Hackensaw Boys, |
The Charlottesville, Virginia-based Hackensaw Boys are a high-energy string band whose approach fuses the sound of old-time mountain music with jittery rockabilly and punk-rock rhythms. Look Out! is their fifth full-length album, the second on the Nettwerk label, and the first of any I've heard.
Among the cultural surprises -- I mean, the happy ones as opposed to all the others -- of the past decade, the revival of interest in Southern string bands among younger people is one not many of us who've known this music most of our lives could have seen coming. Rather than merely recreating the classic 78 recordings of the 1920s and '30s, which was what the first generation of revival outfits did, the young bands -- with varying degrees of technical proficiency -- have embarked on a multiplicity of approaches. Some have sought out more arcane, less familiar songs and tunes, fashioning an approximation of pre-recording-era folk music, while others have filled their repertoires with original material and more contemporary frames of reference. Nearly all have brought fresh arrangements that have either burrowed deeply into forgotten traditions or used antique styles simply as a launching pad from which to propel themselves into heretofore-unexplored sonic spheres. Some treat old-time music as if it were punk rock's crazy uncle.
In the end, as the saying goes, there's only good music and bad music, and I like it -- conservative or radical or wherever it falls on the spectrum -- if it works. It works on this album, which I would think it would be impossible to dislike. On the other hand, I recall a conversation a year or so ago with a late-middle-aged bluegrass disc jockey whose demeanor changed abruptly for the worse at my passing mention of Old Crow Medicine Show, of which the Hackensaws will remind most informed listeners. A (metaphorically speaking) red-faced, spittle-spewing eruption followed and did not recede soon.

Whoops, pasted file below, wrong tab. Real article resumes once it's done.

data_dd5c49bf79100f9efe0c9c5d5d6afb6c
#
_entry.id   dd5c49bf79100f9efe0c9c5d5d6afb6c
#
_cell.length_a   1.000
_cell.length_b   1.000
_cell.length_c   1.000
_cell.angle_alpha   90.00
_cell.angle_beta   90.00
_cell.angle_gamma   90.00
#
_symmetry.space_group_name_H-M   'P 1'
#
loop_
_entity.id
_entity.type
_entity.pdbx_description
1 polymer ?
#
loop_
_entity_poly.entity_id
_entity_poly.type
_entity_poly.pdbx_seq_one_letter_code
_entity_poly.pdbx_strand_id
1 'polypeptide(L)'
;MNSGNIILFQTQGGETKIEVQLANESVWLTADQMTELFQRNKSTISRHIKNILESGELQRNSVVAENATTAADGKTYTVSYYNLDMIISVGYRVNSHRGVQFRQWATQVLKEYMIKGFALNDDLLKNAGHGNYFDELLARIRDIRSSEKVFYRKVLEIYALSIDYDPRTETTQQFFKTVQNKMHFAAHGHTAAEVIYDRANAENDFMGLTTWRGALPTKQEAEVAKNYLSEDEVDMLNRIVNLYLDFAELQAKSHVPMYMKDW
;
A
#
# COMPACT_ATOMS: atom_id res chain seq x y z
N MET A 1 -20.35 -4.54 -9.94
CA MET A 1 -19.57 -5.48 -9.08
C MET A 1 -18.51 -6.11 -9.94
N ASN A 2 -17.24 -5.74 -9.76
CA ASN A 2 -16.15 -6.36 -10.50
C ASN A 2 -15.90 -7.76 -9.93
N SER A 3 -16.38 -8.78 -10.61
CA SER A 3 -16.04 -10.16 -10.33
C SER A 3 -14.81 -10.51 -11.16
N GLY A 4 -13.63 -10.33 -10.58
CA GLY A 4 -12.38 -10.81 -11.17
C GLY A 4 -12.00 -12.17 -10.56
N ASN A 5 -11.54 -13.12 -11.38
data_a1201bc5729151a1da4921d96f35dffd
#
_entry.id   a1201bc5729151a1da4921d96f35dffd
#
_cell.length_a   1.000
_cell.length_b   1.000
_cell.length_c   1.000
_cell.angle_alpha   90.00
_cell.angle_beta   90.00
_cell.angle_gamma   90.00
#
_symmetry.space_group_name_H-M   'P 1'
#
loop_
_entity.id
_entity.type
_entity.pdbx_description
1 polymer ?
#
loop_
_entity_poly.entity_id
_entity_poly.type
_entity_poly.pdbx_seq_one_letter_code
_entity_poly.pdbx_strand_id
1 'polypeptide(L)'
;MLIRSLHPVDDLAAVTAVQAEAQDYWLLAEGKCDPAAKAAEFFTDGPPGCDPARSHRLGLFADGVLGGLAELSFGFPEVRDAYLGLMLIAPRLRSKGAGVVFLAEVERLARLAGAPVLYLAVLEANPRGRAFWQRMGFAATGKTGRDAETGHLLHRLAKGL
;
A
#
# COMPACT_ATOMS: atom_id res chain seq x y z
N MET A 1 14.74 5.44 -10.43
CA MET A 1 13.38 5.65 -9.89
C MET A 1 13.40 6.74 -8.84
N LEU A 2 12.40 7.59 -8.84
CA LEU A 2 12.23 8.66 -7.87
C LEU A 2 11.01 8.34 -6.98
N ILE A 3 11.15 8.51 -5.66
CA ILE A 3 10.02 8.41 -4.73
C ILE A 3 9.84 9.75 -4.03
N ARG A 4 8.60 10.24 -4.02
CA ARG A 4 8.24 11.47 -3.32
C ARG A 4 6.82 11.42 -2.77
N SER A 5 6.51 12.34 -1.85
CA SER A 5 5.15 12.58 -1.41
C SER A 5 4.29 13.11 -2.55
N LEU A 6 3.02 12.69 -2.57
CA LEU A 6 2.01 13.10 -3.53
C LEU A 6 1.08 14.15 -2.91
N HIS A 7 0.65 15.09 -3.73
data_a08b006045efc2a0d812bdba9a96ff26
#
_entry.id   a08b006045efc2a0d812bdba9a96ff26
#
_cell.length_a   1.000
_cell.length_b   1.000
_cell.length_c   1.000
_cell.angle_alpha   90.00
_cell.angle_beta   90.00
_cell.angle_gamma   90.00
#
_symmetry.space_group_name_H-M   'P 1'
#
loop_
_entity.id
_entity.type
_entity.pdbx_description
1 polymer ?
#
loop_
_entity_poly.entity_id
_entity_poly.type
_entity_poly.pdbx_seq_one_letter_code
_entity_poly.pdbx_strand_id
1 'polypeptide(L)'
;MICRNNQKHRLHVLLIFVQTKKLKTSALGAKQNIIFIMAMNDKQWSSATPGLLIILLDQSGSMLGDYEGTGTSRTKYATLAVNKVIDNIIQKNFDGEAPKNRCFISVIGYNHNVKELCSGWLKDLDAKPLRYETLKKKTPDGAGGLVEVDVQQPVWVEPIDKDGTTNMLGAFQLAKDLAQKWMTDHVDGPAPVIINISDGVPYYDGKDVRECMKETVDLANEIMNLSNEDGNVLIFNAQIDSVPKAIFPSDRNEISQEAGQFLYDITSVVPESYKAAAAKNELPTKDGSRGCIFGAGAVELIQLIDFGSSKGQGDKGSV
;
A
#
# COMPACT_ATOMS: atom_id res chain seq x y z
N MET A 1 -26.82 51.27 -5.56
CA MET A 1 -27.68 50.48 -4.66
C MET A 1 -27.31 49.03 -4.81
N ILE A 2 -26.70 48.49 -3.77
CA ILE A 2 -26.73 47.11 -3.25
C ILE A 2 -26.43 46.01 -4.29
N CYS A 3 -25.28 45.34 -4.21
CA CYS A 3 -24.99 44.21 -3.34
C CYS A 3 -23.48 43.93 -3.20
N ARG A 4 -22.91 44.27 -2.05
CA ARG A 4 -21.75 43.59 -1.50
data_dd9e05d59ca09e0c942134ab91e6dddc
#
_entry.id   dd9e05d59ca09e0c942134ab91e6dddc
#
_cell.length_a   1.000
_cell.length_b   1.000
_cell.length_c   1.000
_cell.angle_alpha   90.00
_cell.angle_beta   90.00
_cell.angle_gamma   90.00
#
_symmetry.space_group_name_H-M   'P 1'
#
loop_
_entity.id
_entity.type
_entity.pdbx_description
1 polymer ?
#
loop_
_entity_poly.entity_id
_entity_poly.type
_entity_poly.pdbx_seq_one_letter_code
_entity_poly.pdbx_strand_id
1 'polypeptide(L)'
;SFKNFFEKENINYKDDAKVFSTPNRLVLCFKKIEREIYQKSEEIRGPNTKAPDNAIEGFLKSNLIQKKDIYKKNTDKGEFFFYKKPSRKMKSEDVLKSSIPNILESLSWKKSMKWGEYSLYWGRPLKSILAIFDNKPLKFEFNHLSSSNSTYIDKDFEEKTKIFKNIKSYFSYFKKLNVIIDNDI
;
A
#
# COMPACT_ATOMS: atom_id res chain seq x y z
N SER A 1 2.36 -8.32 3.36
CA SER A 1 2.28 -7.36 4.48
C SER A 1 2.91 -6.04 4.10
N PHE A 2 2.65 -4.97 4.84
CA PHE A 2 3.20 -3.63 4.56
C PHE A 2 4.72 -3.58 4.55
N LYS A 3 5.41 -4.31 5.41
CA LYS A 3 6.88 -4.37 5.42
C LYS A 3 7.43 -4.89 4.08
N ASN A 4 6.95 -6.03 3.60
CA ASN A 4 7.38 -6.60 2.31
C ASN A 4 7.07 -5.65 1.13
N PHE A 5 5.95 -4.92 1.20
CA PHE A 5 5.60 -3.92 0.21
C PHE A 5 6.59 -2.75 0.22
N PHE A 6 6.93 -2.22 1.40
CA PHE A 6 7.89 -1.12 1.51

So I suppose that if you are one of those dreaded purists -- you know who you are -- whose function is to serve as a bad example and living, wheezing fuddy-duddy, maybe you'll dismiss these guys for their rock associations, their generally irreverent manner and their self-composed material (only a spirited reading of the traditional "Gospel Plow" is a non-original). To my hearing, however, the Hackensaws catch the spirit of the old bands, which were there to show themselves and their audiences a good time. While this is a successful album, it does inspire one to reflect the boys must be hell on wheels live, and live is probably their natural habitat. In any event, their songs are well written and, pound for pound, they're better than the original compositions of most bluegrass bands.
Not, I suppose I ought to add, that the Hackensaws are a bluegrass band (banjos, fiddles and Southern accents do not in themselves a bluegrass band make, folks), but I'm sure they're thrilling crowds at the more open-minded bluegrass festivals when they're not sharing stages with rock bands such as Camper Van Beethoven, Modest Mouse and Flaming Lips. God bless 'em. Bands like the Hackensaws are good for everybody.
15 September 2007